The Hidden Enterprise Culture

The Hidden Enterprise Culture

Entrepreneurship in the Underground Economy

Colin C. Williams

Portraying how entrepreneurs often start out conducting some or all of their trade on an ‘off-the-books’ basis and how many continue to do so once they become established, this book provides the first detailed account of the vast and ubiquitous hidden enterprise culture existing in the interstices of western economies. Until now, the role of the underground economy in enterprise creation, entrepreneurship and small business development has been largely ignored despite its widespread prevalence and importance.

Chapter 4: Estimating the Size and Growth of Underground Enterprise

Colin C. Williams

Subjects: business and management, entrepreneurship, organisation studies, economics and finance, economic crime and corruption, law - academic, corruption and economic crime, urban and regional studies, regional studies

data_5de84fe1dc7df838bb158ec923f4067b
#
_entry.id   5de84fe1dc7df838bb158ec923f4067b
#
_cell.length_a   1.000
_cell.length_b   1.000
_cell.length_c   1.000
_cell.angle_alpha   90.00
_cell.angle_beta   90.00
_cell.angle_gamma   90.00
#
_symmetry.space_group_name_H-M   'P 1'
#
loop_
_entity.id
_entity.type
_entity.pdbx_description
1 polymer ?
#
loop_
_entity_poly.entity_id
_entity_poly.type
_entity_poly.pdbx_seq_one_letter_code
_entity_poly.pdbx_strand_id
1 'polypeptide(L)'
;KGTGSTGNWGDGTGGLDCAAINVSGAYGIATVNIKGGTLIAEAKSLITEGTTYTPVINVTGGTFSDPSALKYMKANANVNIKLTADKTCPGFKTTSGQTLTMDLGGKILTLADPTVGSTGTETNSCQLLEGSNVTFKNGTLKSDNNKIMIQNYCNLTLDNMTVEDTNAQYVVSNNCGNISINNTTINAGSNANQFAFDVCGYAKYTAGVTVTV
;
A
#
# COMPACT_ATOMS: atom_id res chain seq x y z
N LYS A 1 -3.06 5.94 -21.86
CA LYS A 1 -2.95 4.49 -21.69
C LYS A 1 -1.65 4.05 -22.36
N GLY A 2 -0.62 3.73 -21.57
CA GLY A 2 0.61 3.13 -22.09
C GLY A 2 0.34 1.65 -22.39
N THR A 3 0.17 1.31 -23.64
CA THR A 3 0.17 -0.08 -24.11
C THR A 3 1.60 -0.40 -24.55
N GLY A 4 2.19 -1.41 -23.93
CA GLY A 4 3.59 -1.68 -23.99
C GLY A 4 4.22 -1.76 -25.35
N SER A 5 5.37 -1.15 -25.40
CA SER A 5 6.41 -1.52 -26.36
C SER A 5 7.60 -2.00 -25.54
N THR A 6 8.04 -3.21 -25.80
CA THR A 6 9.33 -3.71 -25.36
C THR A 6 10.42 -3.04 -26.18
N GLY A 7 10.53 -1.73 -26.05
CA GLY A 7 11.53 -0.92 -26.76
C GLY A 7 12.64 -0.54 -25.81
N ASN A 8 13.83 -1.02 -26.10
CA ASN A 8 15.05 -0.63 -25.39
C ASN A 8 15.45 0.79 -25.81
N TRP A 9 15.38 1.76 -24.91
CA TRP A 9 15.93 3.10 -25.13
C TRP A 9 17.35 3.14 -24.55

INTRODUCTION Next time you receive your payslip, look at how much tax you have paid. If you work solely as an employee and have your tax withheld on a ‘pay as you earn’ basis, you are probably picking up part of the tab that others should be paying. But how much more tax are you paying because others do not? And is the amount growing or reducing over time? This chapter attempts to answer these questions by reviewing what is known about the magnitude of the underground economy and whether or not it is growing. Both for those exploring the underground sector for the first time, as well as for more seasoned investigators, there is often a deep scepticism about whether it is possible to measure what is by its very nature a hidden phenomenon. Indeed, and as Table 4.1 displays, this scepticism appears at first glance justified. In all nations, vast variations exist in the estimates of its magnitude. In the UK, for example, they range from 1 to 34 per cent of GDP and in the USA from 5 to 28 per cent. To understand these startling variations, this chapter evaluates the array of measurement methods that have produced these estimates. These range from indirect to direct techniques. At one end of the spectrum, that is, and for those assuming that research participants will not be forthcoming about whether or not they engage in underground work, evidence is sought indirectly in macroeconomic data collected and/or constructed for...

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